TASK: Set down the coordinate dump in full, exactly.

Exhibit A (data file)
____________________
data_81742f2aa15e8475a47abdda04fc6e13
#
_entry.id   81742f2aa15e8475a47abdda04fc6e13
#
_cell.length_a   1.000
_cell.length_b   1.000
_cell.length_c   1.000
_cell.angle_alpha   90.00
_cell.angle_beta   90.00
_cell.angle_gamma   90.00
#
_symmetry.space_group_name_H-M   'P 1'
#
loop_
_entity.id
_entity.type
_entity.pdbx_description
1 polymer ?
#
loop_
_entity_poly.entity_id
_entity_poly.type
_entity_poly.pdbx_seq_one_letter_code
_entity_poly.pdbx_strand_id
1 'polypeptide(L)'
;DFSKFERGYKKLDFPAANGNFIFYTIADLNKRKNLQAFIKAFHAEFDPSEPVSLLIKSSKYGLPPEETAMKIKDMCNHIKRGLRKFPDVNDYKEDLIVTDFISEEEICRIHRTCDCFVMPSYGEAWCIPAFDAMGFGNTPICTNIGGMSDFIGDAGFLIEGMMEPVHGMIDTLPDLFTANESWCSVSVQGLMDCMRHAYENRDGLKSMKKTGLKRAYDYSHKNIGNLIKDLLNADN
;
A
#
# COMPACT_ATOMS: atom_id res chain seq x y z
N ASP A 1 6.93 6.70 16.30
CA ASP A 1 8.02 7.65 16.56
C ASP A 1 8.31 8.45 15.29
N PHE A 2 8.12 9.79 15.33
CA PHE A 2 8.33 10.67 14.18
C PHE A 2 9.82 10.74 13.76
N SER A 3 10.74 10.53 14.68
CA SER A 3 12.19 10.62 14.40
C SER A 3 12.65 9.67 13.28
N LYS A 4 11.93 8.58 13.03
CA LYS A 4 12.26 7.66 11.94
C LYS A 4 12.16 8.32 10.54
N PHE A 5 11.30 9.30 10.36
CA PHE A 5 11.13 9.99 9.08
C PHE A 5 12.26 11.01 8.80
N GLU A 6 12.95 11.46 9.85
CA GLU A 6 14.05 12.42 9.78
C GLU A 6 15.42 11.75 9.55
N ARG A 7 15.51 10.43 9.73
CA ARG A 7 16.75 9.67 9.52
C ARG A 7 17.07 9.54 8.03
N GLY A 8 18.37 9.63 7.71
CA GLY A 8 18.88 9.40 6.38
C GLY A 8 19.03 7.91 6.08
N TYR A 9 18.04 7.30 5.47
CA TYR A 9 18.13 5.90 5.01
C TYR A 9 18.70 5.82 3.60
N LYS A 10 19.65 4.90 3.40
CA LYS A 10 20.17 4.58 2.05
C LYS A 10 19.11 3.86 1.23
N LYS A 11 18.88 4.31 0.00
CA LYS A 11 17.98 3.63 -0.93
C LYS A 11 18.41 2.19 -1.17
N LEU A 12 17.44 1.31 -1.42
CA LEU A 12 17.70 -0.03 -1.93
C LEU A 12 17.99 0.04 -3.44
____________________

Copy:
data_81742f2aa15e8475a47abdda04fc6e13
#
_entry.id   81742f2aa15e8475a47abdda04fc6e13
#
_cell.length_a   1.000
_cell.length_b   1.000
_cell.length_c   1.000
_cell.angle_alpha   90.00
_cell.angle_beta   90.00
_cell.angle_gamma   90.00
#
_symmetry.space_group_name_H-M   'P 1'
#
loop_
_entity.id
_entity.type
_entity.pdbx_description
1 polymer ?
#
loop_
_entity_poly.entity_id
_entity_poly.type
_entity_poly.pdbx_seq_one_letter_code
_entity_poly.pdbx_strand_id
1 'polypeptide(L)'
;DFSKFERGYKKLDFPAANGNFIFYTIADLNKRKNLQAFIKAFHAEFDPSEPVSLLIKSSKYGLPPEETAMKIKDMCNHIKRGLRKFPDVNDYKEDLIVTDFISEEEICRIHRTCDCFVMPSYGEAWCIPAFDAMGFGNTPICTNIGGMSDFIGDAGFLIEGMMEPVHGMIDTLPDLFTANESWCSVSVQGLMDCMRHAYENRDGLKSMKKTGLKRAYDYSHKNIGNLIKDLLNADN
;
A
#
# COMPACT_ATOMS: atom_id res chain seq x y z
N ASP A 1 6.93 6.70 16.30
CA ASP A 1 8.02 7.65 16.56
C ASP A 1 8.31 8.45 15.29
N PHE A 2 8.12 9.79 15.33
CA PHE A 2 8.33 10.67 14.18
C PHE A 2 9.82 10.74 13.76
N SER A 3 10.74 10.53 14.68
CA SER A 3 12.19 10.62 14.40
C SER A 3 12.65 9.67 13.28
N LYS A 4 11.93 8.58 13.03
CA LYS A 4 12.26 7.66 11.94
C LYS A 4 12.16 8.32 10.54
N PHE A 5 11.30 9.30 10.36
CA PHE A 5 11.13 9.99 9.08
C PHE A 5 12.26 11.01 8.80
N GLU A 6 12.95 11.46 9.85
CA GLU A 6 14.05 12.42 9.78
C GLU A 6 15.42 11.75 9.55
N ARG A 7 15.51 10.43 9.73
CA ARG A 7 16.75 9.67 9.52
C ARG A 7 17.07 9.54 8.03
N GLY A 8 18.37 9.63 7.71
CA GLY A 8 18.88 9.40 6.38
C GLY A 8 19.03 7.91 6.08
N TYR A 9 18.04 7.30 5.47
CA TYR A 9 18.13 5.90 5.01
C TYR A 9 18.70 5.82 3.60
N LYS A 10 19.65 4.90 3.40
CA LYS A 10 20.17 4.58 2.05
C LYS A 10 19.11 3.86 1.23
N LYS A 11 18.88 4.31 0.00
CA LYS A 11 17.98 3.63 -0.93
C LYS A 11 18.41 2.19 -1.17
N LEU A 12 17.44 1.31 -1.42
CA LEU A 12 17.70 -0.03 -1.93
C LEU A 12 17.99 0.04 -3.44